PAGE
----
In the book „El Buque en la Armada Espanola“ [8] there is a illustration of the “San Felipe” (page 177) which was drawn by Rafael Berenguer Moreno de Guerra. Above that illustration is a commentary „Interpretation de Berenguer de un navio espaniol de tres puentes de finales del siglo XVII, o principios del XVIII“. Hoping to get some more information about the origin of the “San Felipe”, a Spanish speaking member of the “Arbeitskreis historischer Schiffbau”, Mr. Peter Böhmer, phoned the Spanish historian Berenguer. Mr. Berenguer is famous for his many drawings of Spanish ships of war that are cited in many books and articles. The meanwhile 88-year-old explained to Mr. Böhmer that the drawing was made by a Spanish ship modeller in the 1950s. According to Berenguer the draft should originally represent the “Real Felipe” of 1732. But because of the poor historical sources a draft was generated that combined some properties of Spanish ships of the line in early 1700s.

A connection of „Real Felipe“ and „San Felipe“ can be found elsewhere in Spanish literature [9]. Several times models of the “San Felipe” have been named “Real Felipe of 1732”. Mejias Tavero [7], in his article about the „San Felipe“, too, refers to the „Real Felipe“ and to drawings of the “Arte de Fabricar Reales”. One can assume that the ”San Felipe” might be just another interpretation of the poorly documented Spanish flagship “Real Felipe” of 1732.

Irrespectively of this, for a ship modeller the question remains whether the “San Felipe” has at all properties of Spanish ships of early 18th century. To judge about this we can only refer to the few contemporary drawings of Antonio de Gaztañeta. There is a lines drawing of 1712, shown in Fig 6, that is compared to the lines of the “San Felipe”.

Comparison of the lines of the "San Felipe" with contemporary sources,

Figure 6: Comparison of the lines of the “San Felipe” with contemporary sources,
left: lines in the original plan of the “San Felipe” of the Departamento de Falanges del Mar,
middle: lines of a Spanish ship of the line, 1712, by Antonio de Gaztañeta,
right: lines of a Spanish ship of the line, 1750, by Jorge Juan

The forms of the hulls look quite similar, indeed. At the top futtocks the “San Felipe” hull is built much narrower than at the water line. The lines of the underwater hull close to the stern are bent to midships. By that the ship looks especially wide at the waterline. This form is shown by a 1712 lines drawing of Gaztañeta, too. Even though Gaztañeta’s lines represented larger two-deckers, the documents show that the „San Felipe“ has some similarity to Spanish ships of the line in early 18th century.
As the lines of 1750 show, the form of the hull did change. The ship’s side was more vertical now and the underwater hull was bulkier towards the stern.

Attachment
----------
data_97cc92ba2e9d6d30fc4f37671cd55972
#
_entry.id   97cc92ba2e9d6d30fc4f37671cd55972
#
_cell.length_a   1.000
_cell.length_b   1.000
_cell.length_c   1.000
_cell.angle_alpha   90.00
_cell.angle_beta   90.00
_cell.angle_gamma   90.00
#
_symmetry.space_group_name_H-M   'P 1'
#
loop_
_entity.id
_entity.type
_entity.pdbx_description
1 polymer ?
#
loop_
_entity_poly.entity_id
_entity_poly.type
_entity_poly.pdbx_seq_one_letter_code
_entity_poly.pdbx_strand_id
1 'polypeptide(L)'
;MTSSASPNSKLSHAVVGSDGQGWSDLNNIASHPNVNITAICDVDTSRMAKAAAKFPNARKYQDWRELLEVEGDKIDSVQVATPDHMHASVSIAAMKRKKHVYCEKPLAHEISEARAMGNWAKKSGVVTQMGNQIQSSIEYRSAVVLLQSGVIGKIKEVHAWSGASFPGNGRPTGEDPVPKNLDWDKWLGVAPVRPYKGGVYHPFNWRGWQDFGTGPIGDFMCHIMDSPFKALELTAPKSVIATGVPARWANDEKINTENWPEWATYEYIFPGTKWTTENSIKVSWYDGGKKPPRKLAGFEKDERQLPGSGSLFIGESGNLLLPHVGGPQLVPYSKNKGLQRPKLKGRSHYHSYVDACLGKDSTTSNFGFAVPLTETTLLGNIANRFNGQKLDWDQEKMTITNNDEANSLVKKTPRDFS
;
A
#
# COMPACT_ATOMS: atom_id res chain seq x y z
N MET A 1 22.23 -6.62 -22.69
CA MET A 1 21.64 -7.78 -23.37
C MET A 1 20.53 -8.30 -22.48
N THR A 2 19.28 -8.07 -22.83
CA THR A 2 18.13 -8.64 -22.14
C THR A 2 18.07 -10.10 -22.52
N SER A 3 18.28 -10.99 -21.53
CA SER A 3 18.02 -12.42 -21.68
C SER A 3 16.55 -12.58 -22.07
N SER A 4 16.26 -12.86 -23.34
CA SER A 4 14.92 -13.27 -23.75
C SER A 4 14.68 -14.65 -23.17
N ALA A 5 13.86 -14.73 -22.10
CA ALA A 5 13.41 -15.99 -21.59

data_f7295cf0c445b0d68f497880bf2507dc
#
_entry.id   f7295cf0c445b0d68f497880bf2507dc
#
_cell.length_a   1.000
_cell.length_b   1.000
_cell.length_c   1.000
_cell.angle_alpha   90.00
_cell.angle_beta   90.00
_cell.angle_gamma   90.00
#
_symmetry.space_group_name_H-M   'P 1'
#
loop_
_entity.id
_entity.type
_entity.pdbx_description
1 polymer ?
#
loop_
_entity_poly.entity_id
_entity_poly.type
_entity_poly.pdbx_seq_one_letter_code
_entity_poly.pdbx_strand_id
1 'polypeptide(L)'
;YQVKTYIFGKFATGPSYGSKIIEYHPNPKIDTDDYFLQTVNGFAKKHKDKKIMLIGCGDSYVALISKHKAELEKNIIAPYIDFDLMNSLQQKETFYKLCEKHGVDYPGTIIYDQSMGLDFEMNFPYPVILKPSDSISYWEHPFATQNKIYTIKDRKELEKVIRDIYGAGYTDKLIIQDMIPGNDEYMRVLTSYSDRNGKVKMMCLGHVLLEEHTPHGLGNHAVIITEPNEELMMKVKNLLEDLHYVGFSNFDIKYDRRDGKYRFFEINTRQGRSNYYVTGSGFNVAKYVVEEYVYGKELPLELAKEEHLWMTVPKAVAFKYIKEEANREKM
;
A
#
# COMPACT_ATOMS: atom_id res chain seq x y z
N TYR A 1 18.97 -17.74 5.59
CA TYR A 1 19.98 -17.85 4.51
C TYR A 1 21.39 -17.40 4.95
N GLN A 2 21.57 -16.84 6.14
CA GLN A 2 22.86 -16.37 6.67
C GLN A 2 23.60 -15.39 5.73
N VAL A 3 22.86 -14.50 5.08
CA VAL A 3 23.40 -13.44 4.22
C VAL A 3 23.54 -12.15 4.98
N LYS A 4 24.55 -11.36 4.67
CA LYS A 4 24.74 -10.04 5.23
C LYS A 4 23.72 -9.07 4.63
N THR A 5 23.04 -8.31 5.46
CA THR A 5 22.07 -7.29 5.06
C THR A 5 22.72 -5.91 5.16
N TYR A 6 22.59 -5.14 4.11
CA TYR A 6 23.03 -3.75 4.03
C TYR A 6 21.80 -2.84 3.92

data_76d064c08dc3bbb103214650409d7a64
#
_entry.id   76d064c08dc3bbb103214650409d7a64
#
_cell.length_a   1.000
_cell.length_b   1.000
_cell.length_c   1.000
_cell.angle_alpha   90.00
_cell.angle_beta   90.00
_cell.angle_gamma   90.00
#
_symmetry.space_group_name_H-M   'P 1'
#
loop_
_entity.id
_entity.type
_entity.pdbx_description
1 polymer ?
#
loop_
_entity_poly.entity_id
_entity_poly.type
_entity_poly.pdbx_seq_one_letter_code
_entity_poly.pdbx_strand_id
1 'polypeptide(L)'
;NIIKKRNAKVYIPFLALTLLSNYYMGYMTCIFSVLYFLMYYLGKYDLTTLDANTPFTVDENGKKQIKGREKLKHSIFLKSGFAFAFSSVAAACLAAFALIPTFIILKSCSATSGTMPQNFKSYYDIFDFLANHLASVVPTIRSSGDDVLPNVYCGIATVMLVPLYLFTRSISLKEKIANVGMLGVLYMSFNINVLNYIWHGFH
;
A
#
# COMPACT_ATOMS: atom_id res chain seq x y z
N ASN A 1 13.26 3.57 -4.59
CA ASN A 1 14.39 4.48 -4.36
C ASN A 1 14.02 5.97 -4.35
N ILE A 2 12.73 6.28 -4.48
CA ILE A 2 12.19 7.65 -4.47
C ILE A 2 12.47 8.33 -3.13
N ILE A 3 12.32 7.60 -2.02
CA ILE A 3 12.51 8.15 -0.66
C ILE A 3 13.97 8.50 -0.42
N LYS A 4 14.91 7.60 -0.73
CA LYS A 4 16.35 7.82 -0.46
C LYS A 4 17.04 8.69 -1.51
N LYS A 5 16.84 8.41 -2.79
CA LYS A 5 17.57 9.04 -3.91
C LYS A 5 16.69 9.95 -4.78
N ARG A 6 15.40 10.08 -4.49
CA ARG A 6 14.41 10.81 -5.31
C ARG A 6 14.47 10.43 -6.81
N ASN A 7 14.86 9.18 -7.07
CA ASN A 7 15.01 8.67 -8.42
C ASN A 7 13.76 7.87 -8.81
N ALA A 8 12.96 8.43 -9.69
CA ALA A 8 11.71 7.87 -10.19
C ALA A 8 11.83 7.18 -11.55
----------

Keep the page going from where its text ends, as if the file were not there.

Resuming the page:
Some details of the „San Felipe“ can be found in other contemporary drawings. Fig. 7 shows a drawing of a Spanish two-decker around 1700 (archive of Sevilla). This ship also has the round gunports on the forecastle and the poop. The bowsprit enters the front bulkhead at some elevation and not at deck level. Someone who knows the “San Felipe” can recognize contours of the model. Mejias Tavero deduced some details of the decoration from drawings of the „Arte de Fabrica Reales.

The “San Felipe” plans and the ship models show some properties of Spanish ships of the line around 1700. However, one question remains: Why don’t the kit makers refer to a ship that did exist at that time and that has been described quite in detail?

Drawing of a Spanish two-decker around 1700. Archive of Sevilla.

Figure 7: Drawing of a Spanish two-decker around 1700. Archive of Sevilla.

4. Literature:

[1] José Antonio de Gaztañeta (1687-1691), Arte de Fabrica Reales, reprint in 1992 by Lunwerg Editores, Barcelona, ISBN: 84-7782-213-1

[2] Thomas Feige (2007), Der spanische Dreidecker San Felipe von 1690 – Phantasie oder Wirklichkeit, Das Logbuch, Ausgabe 1, Seite 31 – 39

[3] Saint Hubert (1986), Ships of the line of the Spanish Navy, Warship, Volume Num 37, page 65 – 69

[4] Carlos Martínez-Valverde (1983), La campaña de don Juan José Navarro en el Mediterráneo y la batalla de cabo Sicie (1742-1744), Revista de Historia Naval, nº 2, page 5 -29

[5] José Ignacio González-Aller Hierro (1986), Navío Real Felipe, Revista de Historia Naval, nº 14, page 47 – 52

[6] José Ignacio González-Aller Hierro (1985), El navíos de tres puentes en la Armada española, Revista de Historia Naval, nº 9, page 45 – 76

[7] Carlos Mejias Tavero, Antonio Alcaraz (2006), San Felipe, Real o Ficción, Más Navíos, Nº13, page 36 – 41 and/or: Argonauta, Revista euroamericana de modelismo, 2008,

[8] Enrique Manera Regueyra, Carlos Moya Blanco, Jose Maria Martinez-Hidalgo, Pedro Castineiras Munoz et al. (1981), El Buque en la Armada Espanola, printed by Silex, ISBN: 84-85041-50-X

[9] Josè Luis Alcofar Nassaes (1980), Los tres puentes españoles, Revista General de Marina, Nº199, 79 – 101
[10] José Ignacio Gonzáles-Aller Hierro et al., Modelos de Arsenal del Museo Naval, Evolutión de la constructión naval española, siglos XVII – XVIII, Lunwerg Editores, Barcelona 2004, ISBN 84-7782-959-4, Spanish with English translation